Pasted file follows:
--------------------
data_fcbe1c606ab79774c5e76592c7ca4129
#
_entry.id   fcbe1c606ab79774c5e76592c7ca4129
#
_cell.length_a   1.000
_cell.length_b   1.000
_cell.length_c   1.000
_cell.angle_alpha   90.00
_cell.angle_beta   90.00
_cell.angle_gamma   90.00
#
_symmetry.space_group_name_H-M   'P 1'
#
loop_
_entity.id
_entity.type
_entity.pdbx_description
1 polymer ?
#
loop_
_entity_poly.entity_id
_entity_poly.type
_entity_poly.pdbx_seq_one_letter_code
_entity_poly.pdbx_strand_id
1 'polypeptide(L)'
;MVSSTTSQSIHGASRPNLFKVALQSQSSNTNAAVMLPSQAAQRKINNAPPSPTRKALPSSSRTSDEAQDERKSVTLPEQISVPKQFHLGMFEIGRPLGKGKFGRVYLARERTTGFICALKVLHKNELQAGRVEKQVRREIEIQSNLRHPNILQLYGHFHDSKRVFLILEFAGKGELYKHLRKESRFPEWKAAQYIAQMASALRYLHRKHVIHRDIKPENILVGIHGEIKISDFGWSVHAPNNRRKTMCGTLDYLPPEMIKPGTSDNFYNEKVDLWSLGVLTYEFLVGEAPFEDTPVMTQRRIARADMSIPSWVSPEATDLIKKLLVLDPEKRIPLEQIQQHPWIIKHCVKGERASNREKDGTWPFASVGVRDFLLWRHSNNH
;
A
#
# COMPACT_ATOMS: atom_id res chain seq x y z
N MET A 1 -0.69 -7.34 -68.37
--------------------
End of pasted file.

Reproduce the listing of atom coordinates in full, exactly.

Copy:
data_fcbe1c606ab79774c5e76592c7ca4129
#
_entry.id   fcbe1c606ab79774c5e76592c7ca4129
#
_cell.length_a   1.000
_cell.length_b   1.000
_cell.length_c   1.000
_cell.angle_alpha   90.00
_cell.angle_beta   90.00
_cell.angle_gamma   90.00
#
_symmetry.space_group_name_H-M   'P 1'
#
loop_
_entity.id
_entity.type
_entity.pdbx_description
1 polymer ?
#
loop_
_entity_poly.entity_id
_entity_poly.type
_entity_poly.pdbx_seq_one_letter_code
_entity_poly.pdbx_strand_id
1 'polypeptide(L)'
;MVSSTTSQSIHGASRPNLFKVALQSQSSNTNAAVMLPSQAAQRKINNAPPSPTRKALPSSSRTSDEAQDERKSVTLPEQISVPKQFHLGMFEIGRPLGKGKFGRVYLARERTTGFICALKVLHKNELQAGRVEKQVRREIEIQSNLRHPNILQLYGHFHDSKRVFLILEFAGKGELYKHLRKESRFPEWKAAQYIAQMASALRYLHRKHVIHRDIKPENILVGIHGEIKISDFGWSVHAPNNRRKTMCGTLDYLPPEMIKPGTSDNFYNEKVDLWSLGVLTYEFLVGEAPFEDTPVMTQRRIARADMSIPSWVSPEATDLIKKLLVLDPEKRIPLEQIQQHPWIIKHCVKGERASNREKDGTWPFASVGVRDFLLWRHSNNH
;
A
#
# COMPACT_ATOMS: atom_id res chain seq x y z
N MET A 1 -0.69 -7.34 -68.37